Carver Vo-Tech’s carpentry team building storage and display shelves at Second Chance.

Since 1925, Baltimore City’s Carver Vocational-Technical High School has offered students a college prep high school education with a pathway to one of nine vocational careers. Today, led by teacher Greg McDevitt, Carver carpentry students are not only trade apprentices, but they also give back to Baltimore as volunteers. The students’ ongoing volunteer project at Second Chance caught our eye.

Which Carver High School?

“A lot of people ask me that question.” said Greg McDevitt, Carver Vo-Tech High School’s carpentry teacher.

Your confusion is because of the “other Carver,” Baltimore County’s George Washington Carver Center for Arts and Technology.

The Carver in Baltimore’s Easterwood neighborhood on the west side has 85 faculty and about 1,000 upper school students with access to nine vocational pathways: Business, computer-aided design, carpentry, child care, cosmetology, culinary, graphic arts and printing, masonry and the U.S. Army Junior Reserve Office Training Corps (JROTC) program.

Having worked in construction and carpentry prior to teaching, McDevitt has been leading the Carver carpentry program for 15 years. McDevitt’s mission is to train the 50 or so sophomore, junior and senior students to be career-ready for residential construction or union trade jobs.

“Real learning is almost always impossible to achieve in a simulated environment,” said McDevitt. “When we are on an outside job, the one question that I never hear is, ‘Why do we have to do this?’ The answer to that question is always self-evident.”

Carver’s carpentry program receives federal Perkins Grant funds to purchase tools. Building materials are often donated.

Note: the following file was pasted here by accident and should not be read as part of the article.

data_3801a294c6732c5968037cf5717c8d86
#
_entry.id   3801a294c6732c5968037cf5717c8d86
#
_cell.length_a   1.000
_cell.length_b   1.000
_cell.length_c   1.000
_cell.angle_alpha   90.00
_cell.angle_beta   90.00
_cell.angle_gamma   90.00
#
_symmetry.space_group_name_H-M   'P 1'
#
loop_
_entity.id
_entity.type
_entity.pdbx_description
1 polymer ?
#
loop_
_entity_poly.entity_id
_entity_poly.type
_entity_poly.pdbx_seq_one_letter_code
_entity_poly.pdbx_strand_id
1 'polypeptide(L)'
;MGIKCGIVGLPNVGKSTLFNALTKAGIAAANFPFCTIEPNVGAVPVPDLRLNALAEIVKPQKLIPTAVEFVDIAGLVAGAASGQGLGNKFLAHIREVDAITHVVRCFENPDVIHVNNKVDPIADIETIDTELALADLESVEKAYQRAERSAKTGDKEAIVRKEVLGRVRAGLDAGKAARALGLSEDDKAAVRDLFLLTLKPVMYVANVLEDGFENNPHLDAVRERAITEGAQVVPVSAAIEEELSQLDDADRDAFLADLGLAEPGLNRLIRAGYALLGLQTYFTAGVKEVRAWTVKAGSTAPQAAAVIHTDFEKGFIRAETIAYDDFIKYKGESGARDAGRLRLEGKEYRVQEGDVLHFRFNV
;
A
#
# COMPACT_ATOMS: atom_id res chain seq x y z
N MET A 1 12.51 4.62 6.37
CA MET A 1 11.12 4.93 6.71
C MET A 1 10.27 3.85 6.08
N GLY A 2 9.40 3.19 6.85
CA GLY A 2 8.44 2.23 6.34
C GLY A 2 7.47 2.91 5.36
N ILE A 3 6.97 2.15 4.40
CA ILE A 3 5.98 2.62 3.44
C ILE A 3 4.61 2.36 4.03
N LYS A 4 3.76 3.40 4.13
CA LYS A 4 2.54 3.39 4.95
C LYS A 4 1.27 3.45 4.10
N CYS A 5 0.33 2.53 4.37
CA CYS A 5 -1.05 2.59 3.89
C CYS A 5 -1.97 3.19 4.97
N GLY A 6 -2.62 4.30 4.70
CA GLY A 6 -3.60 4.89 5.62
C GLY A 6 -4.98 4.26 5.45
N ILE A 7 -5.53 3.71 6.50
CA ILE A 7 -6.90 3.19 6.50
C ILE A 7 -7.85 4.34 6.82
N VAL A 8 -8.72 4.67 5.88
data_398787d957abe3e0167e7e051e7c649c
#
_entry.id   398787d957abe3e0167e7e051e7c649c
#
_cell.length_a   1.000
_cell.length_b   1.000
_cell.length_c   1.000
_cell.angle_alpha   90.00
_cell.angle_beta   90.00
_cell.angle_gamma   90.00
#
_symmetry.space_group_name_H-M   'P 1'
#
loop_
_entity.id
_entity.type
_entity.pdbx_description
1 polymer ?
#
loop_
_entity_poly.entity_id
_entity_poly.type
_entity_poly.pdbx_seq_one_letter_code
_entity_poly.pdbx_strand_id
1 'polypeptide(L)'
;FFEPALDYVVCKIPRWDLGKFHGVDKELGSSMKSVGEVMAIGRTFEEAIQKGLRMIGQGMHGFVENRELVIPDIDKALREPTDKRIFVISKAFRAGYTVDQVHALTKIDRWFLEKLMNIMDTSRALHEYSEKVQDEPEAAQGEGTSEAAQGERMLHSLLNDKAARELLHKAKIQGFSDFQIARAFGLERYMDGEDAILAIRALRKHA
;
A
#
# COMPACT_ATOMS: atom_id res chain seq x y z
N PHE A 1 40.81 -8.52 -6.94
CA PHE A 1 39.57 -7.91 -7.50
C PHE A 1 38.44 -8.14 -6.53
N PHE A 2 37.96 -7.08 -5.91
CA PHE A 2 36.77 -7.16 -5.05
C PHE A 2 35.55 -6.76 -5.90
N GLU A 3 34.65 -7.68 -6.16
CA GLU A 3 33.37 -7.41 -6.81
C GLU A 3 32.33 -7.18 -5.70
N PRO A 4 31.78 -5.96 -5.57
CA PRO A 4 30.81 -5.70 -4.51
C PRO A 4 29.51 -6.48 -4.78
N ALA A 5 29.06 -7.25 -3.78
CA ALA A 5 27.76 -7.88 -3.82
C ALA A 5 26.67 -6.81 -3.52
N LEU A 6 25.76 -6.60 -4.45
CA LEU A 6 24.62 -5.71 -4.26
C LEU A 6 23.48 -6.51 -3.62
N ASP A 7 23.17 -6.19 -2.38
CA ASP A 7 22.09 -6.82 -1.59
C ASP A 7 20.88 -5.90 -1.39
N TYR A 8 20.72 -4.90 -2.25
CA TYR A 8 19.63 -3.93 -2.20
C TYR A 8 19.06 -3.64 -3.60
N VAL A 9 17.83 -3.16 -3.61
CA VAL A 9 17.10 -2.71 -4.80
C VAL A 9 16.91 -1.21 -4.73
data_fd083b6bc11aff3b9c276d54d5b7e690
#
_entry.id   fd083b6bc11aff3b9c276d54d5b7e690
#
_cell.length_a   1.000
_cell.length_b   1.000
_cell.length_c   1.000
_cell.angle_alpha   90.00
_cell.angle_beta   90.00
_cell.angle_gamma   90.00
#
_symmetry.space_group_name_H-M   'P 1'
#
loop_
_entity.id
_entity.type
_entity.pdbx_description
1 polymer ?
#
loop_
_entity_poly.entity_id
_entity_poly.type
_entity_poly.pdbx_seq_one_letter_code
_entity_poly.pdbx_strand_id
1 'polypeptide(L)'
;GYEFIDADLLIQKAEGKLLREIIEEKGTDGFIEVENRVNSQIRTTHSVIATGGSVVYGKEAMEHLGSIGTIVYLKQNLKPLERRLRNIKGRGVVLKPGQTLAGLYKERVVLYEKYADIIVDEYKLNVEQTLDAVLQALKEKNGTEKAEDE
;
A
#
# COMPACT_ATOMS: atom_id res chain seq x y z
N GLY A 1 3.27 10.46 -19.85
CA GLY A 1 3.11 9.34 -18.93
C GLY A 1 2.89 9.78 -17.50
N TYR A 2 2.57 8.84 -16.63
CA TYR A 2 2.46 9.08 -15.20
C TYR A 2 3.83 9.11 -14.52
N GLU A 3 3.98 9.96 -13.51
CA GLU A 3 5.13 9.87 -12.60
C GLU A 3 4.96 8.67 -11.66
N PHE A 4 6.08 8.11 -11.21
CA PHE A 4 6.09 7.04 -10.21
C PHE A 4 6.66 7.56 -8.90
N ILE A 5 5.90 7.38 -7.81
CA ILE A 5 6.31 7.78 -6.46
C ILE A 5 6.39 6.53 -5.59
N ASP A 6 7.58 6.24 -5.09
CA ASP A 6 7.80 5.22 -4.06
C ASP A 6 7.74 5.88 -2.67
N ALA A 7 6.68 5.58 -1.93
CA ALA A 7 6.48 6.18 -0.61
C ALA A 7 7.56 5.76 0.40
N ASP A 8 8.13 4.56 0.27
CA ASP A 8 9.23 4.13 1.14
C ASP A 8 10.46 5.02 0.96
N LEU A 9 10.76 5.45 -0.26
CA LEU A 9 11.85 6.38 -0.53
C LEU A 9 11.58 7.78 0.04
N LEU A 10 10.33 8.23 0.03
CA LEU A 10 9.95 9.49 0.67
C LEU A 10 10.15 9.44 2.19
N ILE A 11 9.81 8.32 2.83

The carpentry workshop at Carver Vo-Tech is part of the redesigned high school built in 2008. What makes McDevitt’s carpentry apprenticeship unique is its long list of volunteer carpentry projects. His students have repaired Patterson Park’s picnic tables, worked on Habitat for Humanity homes and helped on numerous Parks & People Foundation projects, oftentimes on the weekends.

“It’s a lot fun to go out on projects and learn new skills. Especially the fun projects like building the chess tables [pictured left],” said Stevie Bates, a junior who is also in JROTC. “We met the [Lieutenant Gov. Boyd Rutherford] at the Easterwood/Sandtown Park dedication. I thought it was cool that they were looking up to Baltimore City kids.”

On most Tuesday mornings this semester, you can find Carver carpentry students at the Second Chance warehouse near the M&T Bank Stadium. 

Second Chance gives used building materials and struggling jobseekers a second chance. The nonprofit reclaims enough would-be discarded building materials to fill a 200,000-square-foot warehouse. Second Chance’s retail store offers every conceivable type of building material for sale to the public. The sales revenue generated at Second Chance supports its unique workforce development program that helps people overcome some pretty steep job barriers. 

“The carpentry students have bonded with their Second Chance partners. The students relate to them,” said McDevitt. “A few at Second Chance have shared their life experiences with the students. Their advice to the students has been to use what the kids are learning in school, get those high-paying carpentry jobs and avoid the need for a second chance.”

Carver Carpentry students taking a break from building storage units at Second Chance. (At least two of the three high school boys are focused on construction!)

Laurel Peltier writes the environment GreenLaurel column every Thursday in the Baltimore Fishbowl.